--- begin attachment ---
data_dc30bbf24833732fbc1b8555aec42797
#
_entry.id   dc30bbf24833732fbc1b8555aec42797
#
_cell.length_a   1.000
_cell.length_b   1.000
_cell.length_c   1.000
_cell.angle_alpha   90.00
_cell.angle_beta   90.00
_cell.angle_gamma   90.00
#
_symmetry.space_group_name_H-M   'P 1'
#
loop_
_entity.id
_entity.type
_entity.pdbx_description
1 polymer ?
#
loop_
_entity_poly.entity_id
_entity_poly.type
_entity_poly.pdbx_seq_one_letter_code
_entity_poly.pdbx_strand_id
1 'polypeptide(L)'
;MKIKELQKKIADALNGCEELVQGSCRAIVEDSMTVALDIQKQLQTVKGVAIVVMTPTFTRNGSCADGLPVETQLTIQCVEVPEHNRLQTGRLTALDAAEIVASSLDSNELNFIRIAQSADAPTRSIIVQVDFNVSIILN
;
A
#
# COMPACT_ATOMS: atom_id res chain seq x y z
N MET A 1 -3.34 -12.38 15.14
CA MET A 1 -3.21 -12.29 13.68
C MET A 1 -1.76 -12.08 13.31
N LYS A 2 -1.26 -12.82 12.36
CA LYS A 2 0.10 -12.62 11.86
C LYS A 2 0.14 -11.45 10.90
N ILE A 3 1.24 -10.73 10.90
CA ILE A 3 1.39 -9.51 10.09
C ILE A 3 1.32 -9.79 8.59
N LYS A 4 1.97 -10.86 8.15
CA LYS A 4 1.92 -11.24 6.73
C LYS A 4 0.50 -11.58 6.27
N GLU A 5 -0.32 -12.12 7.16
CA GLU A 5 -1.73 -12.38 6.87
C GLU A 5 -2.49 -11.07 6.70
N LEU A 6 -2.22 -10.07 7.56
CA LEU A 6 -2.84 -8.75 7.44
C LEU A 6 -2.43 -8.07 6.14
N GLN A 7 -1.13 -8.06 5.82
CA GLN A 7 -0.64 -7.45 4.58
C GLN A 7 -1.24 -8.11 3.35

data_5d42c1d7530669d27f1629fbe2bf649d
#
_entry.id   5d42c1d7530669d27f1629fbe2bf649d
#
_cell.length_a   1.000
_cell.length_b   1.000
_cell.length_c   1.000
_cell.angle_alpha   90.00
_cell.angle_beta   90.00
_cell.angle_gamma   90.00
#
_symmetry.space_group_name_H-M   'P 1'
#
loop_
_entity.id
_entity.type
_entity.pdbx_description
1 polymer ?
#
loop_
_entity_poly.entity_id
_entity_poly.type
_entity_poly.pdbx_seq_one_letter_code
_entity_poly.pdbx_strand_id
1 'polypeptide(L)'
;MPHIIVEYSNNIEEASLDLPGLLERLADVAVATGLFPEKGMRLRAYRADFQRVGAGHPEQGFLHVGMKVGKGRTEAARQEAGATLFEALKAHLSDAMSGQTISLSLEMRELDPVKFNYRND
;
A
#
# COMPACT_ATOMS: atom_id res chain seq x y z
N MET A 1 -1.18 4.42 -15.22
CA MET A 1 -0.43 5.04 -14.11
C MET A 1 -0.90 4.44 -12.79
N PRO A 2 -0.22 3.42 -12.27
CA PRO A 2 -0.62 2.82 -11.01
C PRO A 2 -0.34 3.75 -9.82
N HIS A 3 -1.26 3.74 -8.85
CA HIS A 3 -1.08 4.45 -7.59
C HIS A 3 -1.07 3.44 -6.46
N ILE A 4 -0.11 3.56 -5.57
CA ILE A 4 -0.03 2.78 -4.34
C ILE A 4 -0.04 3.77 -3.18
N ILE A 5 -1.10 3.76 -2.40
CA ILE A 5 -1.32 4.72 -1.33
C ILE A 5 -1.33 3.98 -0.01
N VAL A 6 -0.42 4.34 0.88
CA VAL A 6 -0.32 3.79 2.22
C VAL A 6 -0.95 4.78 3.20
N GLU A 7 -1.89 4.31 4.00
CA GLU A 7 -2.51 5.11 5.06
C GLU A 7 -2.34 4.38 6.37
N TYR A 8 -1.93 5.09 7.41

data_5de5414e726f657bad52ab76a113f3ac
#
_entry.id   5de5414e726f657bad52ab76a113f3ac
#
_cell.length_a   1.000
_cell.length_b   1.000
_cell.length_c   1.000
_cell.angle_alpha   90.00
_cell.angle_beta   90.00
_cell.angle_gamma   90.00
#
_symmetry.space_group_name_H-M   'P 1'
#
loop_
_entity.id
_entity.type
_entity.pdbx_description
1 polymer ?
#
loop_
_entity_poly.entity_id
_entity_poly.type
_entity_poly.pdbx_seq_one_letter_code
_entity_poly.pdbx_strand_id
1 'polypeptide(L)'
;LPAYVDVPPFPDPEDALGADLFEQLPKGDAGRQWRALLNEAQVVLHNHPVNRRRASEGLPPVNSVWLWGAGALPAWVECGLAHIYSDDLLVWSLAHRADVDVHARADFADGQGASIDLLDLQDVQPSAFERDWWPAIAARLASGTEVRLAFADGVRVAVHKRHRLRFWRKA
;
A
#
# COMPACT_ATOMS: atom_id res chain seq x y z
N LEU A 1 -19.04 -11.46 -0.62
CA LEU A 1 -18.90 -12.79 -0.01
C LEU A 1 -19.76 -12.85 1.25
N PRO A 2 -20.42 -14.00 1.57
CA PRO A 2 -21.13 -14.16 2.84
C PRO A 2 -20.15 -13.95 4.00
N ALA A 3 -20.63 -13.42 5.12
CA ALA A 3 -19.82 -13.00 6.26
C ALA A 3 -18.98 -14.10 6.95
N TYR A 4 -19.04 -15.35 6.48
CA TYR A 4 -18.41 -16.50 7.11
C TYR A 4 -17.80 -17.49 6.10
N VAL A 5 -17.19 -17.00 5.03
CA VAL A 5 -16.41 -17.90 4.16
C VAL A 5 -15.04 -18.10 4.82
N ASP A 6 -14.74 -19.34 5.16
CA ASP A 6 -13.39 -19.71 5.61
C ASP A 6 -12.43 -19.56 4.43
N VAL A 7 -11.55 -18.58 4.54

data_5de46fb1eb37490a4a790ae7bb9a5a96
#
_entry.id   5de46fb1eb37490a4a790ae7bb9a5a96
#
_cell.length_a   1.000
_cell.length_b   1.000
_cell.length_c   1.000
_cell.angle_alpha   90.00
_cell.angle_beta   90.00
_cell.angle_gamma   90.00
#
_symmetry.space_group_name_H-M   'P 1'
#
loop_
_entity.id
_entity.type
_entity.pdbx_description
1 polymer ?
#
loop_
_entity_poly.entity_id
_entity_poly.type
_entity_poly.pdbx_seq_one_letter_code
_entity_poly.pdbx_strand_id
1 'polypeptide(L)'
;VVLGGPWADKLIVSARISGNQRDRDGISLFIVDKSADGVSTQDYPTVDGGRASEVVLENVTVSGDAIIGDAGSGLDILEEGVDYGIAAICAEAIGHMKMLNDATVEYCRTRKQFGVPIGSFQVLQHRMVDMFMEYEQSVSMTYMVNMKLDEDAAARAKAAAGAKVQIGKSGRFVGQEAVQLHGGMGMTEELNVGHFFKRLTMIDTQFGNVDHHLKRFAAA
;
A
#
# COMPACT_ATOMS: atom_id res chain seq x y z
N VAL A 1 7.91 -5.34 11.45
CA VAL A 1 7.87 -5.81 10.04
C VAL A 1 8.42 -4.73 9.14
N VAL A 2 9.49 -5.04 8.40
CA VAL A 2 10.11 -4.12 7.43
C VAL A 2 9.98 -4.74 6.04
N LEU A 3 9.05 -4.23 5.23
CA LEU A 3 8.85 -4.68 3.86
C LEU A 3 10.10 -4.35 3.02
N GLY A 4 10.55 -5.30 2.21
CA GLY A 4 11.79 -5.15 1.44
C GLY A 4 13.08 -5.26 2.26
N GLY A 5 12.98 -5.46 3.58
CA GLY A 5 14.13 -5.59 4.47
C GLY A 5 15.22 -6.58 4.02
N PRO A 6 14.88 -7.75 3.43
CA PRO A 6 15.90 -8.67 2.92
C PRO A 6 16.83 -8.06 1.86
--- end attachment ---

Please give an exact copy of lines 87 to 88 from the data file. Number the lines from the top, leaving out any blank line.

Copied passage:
C PRO A 2 -0.34 3.75 -9.82
N HIS A 3 -1.26 3.74 -8.85